Flink Features, Flink Master Monthly

Apache Flink® Master Branch Monthly: New in Flink in February 2018

Thanks to Stefan Richter, Kostas Kloudas, and Chesnay Schepler for their contributions to this post.

Last month, we introduced our first ever Flink Master Monthly blog post so we could highlight features that were merged into Flink’s master branch during the previous month but aren’t yet part of a stable release.

Flink’s major version releases occur every few months, and there’s a constant stream of activity as new features are merged to the Flink master branch in between releases. Keeping an eye on what’s going into Flink’s master is one of the best ways to stay up-to-date on new work that hasn’t yet made it into an official release.

If you’re interested in trying out these features out once they’re in master, you can certainly do so. Just keep in mind that they haven’t yet been fully tested until they go through the official release process.
If you’d like to see a full list of newly-merged features from a given time period, Git is your friend. You can run the following:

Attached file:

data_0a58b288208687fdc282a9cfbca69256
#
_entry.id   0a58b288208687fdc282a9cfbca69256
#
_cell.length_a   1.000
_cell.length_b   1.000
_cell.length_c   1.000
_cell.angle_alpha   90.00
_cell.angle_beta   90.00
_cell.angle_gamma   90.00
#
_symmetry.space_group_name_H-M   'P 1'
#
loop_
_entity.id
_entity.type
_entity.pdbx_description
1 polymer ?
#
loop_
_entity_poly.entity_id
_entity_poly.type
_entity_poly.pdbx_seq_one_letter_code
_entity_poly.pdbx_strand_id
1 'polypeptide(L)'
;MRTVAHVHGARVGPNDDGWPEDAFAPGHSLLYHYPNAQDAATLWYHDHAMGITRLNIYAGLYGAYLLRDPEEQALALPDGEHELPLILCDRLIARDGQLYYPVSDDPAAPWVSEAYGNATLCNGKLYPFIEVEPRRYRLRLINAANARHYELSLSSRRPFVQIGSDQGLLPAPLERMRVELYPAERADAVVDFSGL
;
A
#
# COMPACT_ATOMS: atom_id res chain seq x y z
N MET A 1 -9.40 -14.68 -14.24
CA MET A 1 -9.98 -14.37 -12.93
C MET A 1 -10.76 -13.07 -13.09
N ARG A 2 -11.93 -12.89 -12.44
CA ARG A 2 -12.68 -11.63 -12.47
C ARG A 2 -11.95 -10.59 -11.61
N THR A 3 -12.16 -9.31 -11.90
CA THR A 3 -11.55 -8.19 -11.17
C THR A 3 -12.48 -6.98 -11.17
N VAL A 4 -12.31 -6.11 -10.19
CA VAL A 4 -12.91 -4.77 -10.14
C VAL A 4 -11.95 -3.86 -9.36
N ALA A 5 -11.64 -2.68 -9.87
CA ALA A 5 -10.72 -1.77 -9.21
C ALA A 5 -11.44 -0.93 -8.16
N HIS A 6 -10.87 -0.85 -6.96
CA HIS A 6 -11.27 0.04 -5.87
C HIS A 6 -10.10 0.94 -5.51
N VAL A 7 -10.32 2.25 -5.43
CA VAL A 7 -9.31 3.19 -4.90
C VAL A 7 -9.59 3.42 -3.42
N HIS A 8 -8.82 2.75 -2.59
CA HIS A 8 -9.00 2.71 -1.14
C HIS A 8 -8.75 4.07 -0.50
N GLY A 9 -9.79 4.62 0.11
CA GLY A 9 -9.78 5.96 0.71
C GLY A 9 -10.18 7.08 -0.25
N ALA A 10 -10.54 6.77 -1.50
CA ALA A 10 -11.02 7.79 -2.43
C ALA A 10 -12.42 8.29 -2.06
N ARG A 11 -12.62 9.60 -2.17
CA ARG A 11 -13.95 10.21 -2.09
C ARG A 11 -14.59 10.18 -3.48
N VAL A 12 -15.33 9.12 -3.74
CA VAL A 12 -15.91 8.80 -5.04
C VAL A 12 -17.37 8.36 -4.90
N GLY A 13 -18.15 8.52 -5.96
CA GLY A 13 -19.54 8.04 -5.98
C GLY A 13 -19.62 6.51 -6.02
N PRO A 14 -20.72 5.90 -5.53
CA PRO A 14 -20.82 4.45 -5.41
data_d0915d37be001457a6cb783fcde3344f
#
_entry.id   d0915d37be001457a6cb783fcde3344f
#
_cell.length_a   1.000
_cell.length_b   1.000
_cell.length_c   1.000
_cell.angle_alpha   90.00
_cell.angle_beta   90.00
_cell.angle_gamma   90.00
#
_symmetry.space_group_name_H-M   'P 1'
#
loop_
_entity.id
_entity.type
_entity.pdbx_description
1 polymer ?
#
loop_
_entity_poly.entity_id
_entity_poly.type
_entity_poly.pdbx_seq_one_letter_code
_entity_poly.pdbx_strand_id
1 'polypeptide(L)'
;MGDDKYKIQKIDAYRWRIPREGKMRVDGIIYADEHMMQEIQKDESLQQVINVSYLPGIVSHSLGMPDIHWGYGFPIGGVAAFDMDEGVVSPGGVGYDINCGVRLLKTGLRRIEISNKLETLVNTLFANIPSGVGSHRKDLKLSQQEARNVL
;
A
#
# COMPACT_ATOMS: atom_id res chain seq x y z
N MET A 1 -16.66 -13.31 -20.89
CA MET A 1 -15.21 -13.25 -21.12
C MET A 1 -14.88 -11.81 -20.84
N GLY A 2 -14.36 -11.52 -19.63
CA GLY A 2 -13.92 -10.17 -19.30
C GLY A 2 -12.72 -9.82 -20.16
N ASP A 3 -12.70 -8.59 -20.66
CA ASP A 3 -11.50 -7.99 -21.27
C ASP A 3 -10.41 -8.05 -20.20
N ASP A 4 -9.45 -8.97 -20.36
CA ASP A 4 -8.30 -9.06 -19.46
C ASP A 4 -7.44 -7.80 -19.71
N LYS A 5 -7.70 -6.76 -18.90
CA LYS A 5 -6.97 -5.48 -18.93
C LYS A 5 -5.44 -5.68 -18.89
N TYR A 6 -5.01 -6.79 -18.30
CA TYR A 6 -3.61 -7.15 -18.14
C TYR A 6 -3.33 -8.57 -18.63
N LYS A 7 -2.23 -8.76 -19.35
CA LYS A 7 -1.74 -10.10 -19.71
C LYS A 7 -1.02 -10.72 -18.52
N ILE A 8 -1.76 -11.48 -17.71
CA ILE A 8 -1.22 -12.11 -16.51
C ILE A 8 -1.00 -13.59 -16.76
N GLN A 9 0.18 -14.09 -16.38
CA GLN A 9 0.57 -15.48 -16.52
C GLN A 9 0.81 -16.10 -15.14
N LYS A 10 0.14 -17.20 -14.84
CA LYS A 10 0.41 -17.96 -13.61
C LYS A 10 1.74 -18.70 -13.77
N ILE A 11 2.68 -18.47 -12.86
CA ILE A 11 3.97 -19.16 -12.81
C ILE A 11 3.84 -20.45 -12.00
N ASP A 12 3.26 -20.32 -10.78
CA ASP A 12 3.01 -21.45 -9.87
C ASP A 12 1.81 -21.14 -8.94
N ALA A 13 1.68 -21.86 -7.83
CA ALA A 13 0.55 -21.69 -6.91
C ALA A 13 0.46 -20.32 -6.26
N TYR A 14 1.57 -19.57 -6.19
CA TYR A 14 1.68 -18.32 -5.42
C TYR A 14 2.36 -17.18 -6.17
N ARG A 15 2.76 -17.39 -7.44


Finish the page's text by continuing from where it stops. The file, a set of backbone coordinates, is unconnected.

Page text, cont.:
This month’s raw list is more than 3000 words long, and here’s our summary. 

FLIP-6 Work: FLIP-6, a major rework of Flink’s deployment and process model in order to improve integration with YARN, Mesos, and container managers (e.g. Docker & Kubernetes), is nearing completion. This FLIP will clear the way for oft-requested features such as dynamic scaling, among other things.

More than 50 issues under the flip6 label were merged in February 2018 as the community moves closer completion of the FLIP.
You can take a look here if you’d like to go deeper into the details. In particular, we’ll highlight FLINK-8614, which activates “FLIP-6 mode” by default.

Expose broadcast state on the DataStream API: Many use cases consist of a stream of rules or patterns that a user wants to apply to another stream of incoming data. And these rules should be able to be updated over time. The broadcast state feature (FLINK-3659) allows a user to: